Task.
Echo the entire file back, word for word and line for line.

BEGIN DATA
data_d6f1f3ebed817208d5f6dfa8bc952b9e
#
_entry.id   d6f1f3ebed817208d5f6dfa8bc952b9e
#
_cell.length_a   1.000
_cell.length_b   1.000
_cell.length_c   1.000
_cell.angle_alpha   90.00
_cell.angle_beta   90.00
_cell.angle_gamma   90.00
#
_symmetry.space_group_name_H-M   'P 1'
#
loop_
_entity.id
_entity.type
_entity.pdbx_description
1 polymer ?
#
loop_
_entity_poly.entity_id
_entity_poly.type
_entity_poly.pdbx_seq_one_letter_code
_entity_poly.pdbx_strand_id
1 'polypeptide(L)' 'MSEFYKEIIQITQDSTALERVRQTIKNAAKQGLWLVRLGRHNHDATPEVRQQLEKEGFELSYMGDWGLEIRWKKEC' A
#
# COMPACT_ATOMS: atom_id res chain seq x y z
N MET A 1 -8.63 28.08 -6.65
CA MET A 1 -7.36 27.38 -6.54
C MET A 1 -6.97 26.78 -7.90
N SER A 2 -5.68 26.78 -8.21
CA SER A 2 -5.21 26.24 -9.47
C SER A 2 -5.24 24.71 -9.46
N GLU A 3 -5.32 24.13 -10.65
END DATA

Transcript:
data_d6f1f3ebed817208d5f6dfa8bc952b9e
#
_entry.id   d6f1f3ebed817208d5f6dfa8bc952b9e
#
_cell.length_a   1.000
_cell.length_b   1.000
_cell.length_c   1.000
_cell.angle_alpha   90.00
_cell.angle_beta   90.00
_cell.angle_gamma   90.00
#
_symmetry.space_group_name_H-M   'P 1'
#
loop_
_entity.id
_entity.type
_entity.pdbx_description
1 polymer ?
#
loop_
_entity_poly.entity_id
_entity_poly.type
_entity_poly.pdbx_seq_one_letter_code
_entity_poly.pdbx_strand_id
1 'polypeptide(L)' 'MSEFYKEIIQITQDSTALERVRQTIKNAAKQGLWLVRLGRHNHDATPEVRQQLEKEGFELSYMGDWGLEIRWKKEC' A
#
# COMPACT_ATOMS: atom_id res chain seq x y z
N MET A 1 -8.63 28.08 -6.65
CA MET A 1 -7.36 27.38 -6.54
C MET A 1 -6.97 26.78 -7.90
N SER A 2 -5.68 26.78 -8.21
CA SER A 2 -5.21 26.24 -9.47
C SER A 2 -5.24 24.71 -9.46
N GLU A 3 -5.32 24.13 -10.65